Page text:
WHEN YOU GET RID OF THE PRETENSION BEHIND THE LOCAVORE MOVEMENT, THERE’S STILL SOMETHING: It can save you money.
Here’s what the Raeses have grown this spring, summer, and fall: turnips, black beans, purple hull peas, cranberry beans, Flossy Powell beans, Delicata squash, zucchini, horseradish, onions, potatoes, kale, rhubarb, sweet potatoes, beets, broccoli, blueberries, umpteen kinds of tomatoes, and almost every herb you can name. (Note: This is an incomplete list.)
The Raeses also belong to a CSA (community supported agriculture) share from a local farm. What they can’t eat fresh, they freeze or can—Kat has an entire pantry filled with brightly colored mason jars. She pickles turnips and cans lentil soup and makes jam and even her own ketchup.
Raese said she got into canning because she couldn’t land a full-time job after finishing her Master’s in English at UT. Matt was (and is) still working on his Ph.D. in English, which meant their income was next to nothing—and Kat had nothing to do with her time. Once she discovered canning and then gardening, she says she found a way to channel her frustration at being underemployed into something productive.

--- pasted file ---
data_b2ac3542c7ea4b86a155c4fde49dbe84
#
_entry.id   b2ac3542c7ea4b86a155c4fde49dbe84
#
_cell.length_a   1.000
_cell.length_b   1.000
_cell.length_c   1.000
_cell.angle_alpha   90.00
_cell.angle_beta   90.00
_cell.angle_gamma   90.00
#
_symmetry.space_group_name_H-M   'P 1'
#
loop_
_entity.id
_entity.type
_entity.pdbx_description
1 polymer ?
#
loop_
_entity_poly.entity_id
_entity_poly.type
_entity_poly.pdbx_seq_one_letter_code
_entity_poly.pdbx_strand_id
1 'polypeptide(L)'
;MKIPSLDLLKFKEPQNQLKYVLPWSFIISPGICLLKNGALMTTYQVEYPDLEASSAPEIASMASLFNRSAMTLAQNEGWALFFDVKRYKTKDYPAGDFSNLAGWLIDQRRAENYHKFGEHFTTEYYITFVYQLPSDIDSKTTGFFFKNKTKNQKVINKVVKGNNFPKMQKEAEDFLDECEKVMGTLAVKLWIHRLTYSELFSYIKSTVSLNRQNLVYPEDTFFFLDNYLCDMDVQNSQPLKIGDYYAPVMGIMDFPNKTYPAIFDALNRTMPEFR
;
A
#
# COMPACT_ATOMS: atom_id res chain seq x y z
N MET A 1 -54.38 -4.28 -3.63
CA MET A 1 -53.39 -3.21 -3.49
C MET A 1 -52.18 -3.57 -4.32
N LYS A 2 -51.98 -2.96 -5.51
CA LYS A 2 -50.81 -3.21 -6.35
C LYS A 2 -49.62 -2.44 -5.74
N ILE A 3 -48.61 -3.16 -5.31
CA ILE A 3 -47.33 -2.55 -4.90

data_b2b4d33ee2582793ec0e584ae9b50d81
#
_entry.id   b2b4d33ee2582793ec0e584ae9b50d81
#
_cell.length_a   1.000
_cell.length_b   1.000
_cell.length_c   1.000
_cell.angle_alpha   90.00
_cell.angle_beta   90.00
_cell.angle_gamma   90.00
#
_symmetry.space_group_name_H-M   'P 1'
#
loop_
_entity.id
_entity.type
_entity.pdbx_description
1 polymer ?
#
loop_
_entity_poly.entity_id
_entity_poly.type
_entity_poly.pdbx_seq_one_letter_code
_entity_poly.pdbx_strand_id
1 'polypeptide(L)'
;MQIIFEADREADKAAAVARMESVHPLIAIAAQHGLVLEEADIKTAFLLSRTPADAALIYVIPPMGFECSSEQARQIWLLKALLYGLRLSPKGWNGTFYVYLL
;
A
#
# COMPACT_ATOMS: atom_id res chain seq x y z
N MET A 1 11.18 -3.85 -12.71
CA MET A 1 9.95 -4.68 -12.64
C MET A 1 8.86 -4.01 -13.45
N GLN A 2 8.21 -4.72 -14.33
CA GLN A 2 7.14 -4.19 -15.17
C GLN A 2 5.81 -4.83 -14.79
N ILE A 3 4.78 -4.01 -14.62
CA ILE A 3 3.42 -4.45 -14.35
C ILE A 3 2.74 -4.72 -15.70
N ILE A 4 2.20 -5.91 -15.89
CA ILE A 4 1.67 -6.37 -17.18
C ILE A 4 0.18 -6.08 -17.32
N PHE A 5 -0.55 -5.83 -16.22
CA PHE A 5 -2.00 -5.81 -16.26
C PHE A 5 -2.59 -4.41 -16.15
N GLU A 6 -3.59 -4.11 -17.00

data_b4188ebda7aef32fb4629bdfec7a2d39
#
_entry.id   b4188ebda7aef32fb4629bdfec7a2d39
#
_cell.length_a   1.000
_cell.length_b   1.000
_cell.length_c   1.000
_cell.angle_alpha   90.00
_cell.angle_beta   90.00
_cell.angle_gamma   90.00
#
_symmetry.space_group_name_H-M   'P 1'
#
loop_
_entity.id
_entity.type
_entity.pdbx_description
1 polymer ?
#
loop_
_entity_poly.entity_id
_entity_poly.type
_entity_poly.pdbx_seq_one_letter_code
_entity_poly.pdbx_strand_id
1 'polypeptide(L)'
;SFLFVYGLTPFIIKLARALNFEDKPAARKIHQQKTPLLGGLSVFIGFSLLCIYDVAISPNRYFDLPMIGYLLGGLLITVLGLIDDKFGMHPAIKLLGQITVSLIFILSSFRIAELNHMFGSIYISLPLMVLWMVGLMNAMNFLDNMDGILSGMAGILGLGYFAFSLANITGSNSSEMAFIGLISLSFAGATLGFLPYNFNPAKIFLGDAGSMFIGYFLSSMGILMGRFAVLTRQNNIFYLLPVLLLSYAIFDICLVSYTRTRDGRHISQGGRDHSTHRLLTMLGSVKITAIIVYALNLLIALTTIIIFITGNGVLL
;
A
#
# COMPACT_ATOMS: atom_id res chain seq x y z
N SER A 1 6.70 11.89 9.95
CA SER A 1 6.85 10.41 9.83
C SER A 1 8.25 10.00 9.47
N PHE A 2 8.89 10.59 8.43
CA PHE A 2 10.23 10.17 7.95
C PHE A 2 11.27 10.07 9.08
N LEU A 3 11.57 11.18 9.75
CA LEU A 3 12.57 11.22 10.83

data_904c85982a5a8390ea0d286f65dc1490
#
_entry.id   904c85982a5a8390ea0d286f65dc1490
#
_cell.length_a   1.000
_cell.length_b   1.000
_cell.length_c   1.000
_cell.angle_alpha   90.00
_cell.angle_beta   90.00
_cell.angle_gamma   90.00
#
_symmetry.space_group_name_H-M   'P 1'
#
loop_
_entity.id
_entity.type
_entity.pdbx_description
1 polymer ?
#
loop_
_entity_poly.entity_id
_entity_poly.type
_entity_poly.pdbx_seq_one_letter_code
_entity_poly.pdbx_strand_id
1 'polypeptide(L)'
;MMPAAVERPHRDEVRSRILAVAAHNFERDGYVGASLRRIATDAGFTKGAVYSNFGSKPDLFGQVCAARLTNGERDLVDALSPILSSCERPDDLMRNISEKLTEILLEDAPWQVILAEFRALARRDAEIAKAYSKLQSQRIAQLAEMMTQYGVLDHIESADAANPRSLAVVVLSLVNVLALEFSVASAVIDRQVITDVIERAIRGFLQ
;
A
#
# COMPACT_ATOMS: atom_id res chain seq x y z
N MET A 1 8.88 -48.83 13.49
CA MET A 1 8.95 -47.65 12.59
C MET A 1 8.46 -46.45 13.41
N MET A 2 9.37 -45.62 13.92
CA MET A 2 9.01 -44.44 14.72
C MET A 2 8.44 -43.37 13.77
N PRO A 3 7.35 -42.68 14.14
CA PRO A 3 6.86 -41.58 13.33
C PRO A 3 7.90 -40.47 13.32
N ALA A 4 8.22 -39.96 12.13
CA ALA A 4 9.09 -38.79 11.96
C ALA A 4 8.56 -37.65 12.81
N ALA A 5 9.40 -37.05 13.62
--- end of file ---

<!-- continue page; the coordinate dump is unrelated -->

Maybe someone should drop by the #Occupy protests and pass out copies of Square Foot Gardening.
I have grown tomatoes the past two summers (in containers, from seedlings that I bought). This summer I also grew one pot of sweet red peppers.
An admission: I have never once cooked anything with the tomatoes I have grown, unless you count slicing them up and making a tomato sandwich or caprese salad. Half the peppers I grew this year rotted on the plant because I had too many to eat. And that was from just one single sweet pepper plant.
Another admission: I have stopped going to the farmers’ market most weekends. Why? Because every time I go I spend $40 on produce that I then inevitably never have the time to cook. And I end up tossing those $4 oyster mushrooms and $3 arugula and $10 peaches in the trash. (Yes, I could freeze the peaches, but I’ve done that before, and I never eat them either. I don’t like frozen peaches, and I don’t like smoothies.) And every time I throw that rotten produce in the trash, I hate myself for not being more like Alice Waters. Or for not being more like Kat Raese. [My emphases]
Excellence is an art won by training and habituation. We do not act rightly because we have virtue or excellence, but we rather have those because we have acted rightly. We are what we repeatedly do. Excellence, then, is not an act but a habit. Aristotle